"the state is entitled to the alternate §§ within five miles of the Des Moines River, throughout the whole extent of that river, within the limits of Iowa."
On March 2, 1849, Robert J. Walker, Secretary of the Treasury, to whose department at that time the control of the administration of public lands belonged, replying to a communication from the representatives of the State of Iowa in Congress, sustained the ruling of the commissioner of the General Land Office. In his letter he says:
"I concur with you in the views contained in your communication, and am of the opinion that the grant in question extends, as therein stated, on both sides of the river from its source to its mouth,
but not to lands on the river in the State of Missouri. I have transmitted your communication and accompanying papers, with a copy of this letter, to the Commissioner of the General Land Office."
On June 1, 1849, notice was issued from the General Land Office to the registers and receivers of the local land offices to reserve from sale all the odd-numbered sections within five miles of the river up to the northern limits of the state, and lists were directed to be prepared of the sales and locations within those limits already made, with a view of certifying the remainder to the state. After these lists had been completed but before any further action was taken, the Department of the Interior was created by Congress and the administration of public lands transferred to that department, and on April 6, 1850, Thomas Ewing, the Secretary of the Interior, ruled that the Raccoon Fork was the limit of the grant. His ruling is contained in a letter of that date to the Commissioner of the General Land Office, as follows:
"Sir: Having considered the question submitted to me connected with the claim of the State of Iowa to select, under the Act of August 8, 1846, lands for the improvement of the Des Moines River, I am clearly of the opinion that you cannot recognize the grant as extended above the Raccoon Fork without the aid of an explanatory act of Congress. It is clear to my mind from the language of the Act of August 8, 1846, itself that it was not the intent of the act to extend it further."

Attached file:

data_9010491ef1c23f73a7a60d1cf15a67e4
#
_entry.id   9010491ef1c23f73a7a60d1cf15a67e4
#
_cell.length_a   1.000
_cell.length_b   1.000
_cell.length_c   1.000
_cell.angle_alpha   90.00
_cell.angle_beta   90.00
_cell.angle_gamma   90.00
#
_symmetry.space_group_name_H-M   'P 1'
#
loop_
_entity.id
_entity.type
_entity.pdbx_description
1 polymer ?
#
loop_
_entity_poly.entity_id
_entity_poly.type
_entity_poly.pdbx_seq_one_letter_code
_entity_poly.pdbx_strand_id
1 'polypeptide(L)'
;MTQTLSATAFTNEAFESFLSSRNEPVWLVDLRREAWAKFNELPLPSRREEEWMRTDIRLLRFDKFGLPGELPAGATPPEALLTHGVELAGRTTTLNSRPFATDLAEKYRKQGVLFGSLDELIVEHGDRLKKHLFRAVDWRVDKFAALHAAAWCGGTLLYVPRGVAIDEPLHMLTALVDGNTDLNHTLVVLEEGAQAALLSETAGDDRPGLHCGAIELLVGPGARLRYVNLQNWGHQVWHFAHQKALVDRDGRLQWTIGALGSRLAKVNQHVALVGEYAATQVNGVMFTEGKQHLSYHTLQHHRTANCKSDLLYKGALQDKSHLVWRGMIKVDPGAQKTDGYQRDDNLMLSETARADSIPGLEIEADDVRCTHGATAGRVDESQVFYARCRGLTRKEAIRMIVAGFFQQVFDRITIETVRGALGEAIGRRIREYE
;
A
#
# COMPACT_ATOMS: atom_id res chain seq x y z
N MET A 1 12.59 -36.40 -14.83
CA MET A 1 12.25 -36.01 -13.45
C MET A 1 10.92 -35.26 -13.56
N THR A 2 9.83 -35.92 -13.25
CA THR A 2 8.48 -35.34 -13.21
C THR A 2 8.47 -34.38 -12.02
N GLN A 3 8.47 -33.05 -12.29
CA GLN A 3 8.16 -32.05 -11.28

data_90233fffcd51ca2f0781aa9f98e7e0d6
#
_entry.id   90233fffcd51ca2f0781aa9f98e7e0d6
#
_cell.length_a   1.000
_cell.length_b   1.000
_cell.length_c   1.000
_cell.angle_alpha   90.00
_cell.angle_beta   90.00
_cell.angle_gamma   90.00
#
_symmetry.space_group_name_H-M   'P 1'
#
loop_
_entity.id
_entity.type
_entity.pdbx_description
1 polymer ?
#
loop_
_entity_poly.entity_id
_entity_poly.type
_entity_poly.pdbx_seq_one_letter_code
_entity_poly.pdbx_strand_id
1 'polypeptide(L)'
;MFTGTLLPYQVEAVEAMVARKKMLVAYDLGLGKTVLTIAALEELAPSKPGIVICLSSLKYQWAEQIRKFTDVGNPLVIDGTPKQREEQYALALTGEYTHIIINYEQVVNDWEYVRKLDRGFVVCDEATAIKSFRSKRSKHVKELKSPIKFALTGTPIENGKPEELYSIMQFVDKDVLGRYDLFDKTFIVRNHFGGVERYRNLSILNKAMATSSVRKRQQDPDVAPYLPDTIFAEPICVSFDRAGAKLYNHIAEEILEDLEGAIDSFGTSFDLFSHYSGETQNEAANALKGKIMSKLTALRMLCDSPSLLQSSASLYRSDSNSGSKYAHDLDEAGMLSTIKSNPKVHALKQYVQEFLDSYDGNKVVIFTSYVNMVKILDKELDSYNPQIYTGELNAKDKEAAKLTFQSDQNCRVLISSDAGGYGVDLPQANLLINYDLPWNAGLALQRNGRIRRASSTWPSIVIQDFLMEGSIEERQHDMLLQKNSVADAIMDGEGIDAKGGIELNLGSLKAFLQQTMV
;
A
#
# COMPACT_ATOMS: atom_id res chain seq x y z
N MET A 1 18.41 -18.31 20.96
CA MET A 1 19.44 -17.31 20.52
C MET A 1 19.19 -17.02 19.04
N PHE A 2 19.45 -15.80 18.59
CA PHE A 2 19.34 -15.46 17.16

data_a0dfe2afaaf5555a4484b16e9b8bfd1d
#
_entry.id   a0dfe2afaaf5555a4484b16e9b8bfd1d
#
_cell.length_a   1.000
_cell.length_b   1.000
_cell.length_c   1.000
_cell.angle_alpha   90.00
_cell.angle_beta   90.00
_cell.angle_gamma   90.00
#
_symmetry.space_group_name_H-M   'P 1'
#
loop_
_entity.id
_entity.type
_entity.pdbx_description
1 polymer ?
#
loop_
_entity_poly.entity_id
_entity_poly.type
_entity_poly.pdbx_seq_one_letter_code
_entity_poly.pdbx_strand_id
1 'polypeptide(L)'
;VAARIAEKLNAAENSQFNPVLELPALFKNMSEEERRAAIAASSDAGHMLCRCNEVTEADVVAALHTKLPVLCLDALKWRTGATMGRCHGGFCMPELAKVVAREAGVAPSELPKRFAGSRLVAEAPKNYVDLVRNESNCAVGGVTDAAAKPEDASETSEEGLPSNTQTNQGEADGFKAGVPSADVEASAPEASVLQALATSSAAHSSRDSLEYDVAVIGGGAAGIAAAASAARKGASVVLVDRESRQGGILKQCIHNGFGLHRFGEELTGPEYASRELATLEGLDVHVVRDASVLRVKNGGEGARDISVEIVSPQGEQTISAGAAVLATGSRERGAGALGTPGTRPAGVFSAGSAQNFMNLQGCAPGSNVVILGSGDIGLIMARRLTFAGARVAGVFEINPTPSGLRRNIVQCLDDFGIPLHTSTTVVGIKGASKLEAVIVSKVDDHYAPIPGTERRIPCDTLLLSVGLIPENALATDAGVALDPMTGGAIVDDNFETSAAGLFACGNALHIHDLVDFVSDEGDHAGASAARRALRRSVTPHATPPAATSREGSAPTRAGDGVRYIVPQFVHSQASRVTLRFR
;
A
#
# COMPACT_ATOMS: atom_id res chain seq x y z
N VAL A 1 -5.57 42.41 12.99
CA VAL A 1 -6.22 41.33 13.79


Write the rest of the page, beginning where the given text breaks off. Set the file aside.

He, however, added this further direction:
"As Congress is now in session and may take action on the subject, it will be proper in my opinion to postpone any immediate steps for bringing into market the lands embraced in the state's selections."
Application was made to the President to reverse this ruling. The question was referred by the President to the Attorney General, and, on July 19, 1850, Reverdy Johnson, the then Attorney General, advised the President that he concurred with the views of the Secretary of the Treasury and dissented from those of the Secretary of the Interior
holding that the grant extended to the northern limits of the state.
Before any action was taken on this opinion, President Taylor died and a new administration succeeded, and on June 30, 1851, the then Attorney General, John J. Crittenden, in response to inquiry, gave it as his opinion, differing from his predecessor, that the grant terminated at the Raccoon Fork. The Secretary of the Interior concurred in the opinion of the Attorney General, but at the same time continued the reservation of the lands from market made by his predecessor, and afterwards, believing that the question of title was one for the decision of the courts, approved the selection made by the state up to the northern limits, without prejudice to the rights of other parties. His letter of instructions to the Commissioner of the General Land Office, of date October 29, 1851, was in these words:
"Department of the Interior"
"Washington, October 29, 1851"
"Sir: I herewith return all the papers in the Des Moines case, which were recalled from your office about the first of the present month. I have reconsidered and carefully reviewed my decision of the 26th of July last, and, in doing so, find that no decision which I can make will be final, as the question involved partakes more of a judicial than an executive character, which must ultimately be determined by the judicial tribunals of the country; and although my own opinion on the true construction of the grant is unchanged, yet in view of the great conflict of opinion among the executive officers of the government and also in view of the opinions of several eminent jurists which have been presented to me in favor of the construction contended for by the state, I am willing to recognize the claim of the state and to approve the selections without prejudice to the rights, if any there be, of other parties, thus leaving the question as to the proper construction of the statute entirely open to the action of the judiciary. You will please therefore, as soon as may be practicable, submit for my approval
such lists as may have been prepared, and proceed to report for like approval lists of the alternate sections claimed by the State of Iowa above the Raccoon Fork as far as the surveys have progressed or may hereafter be completed and returned."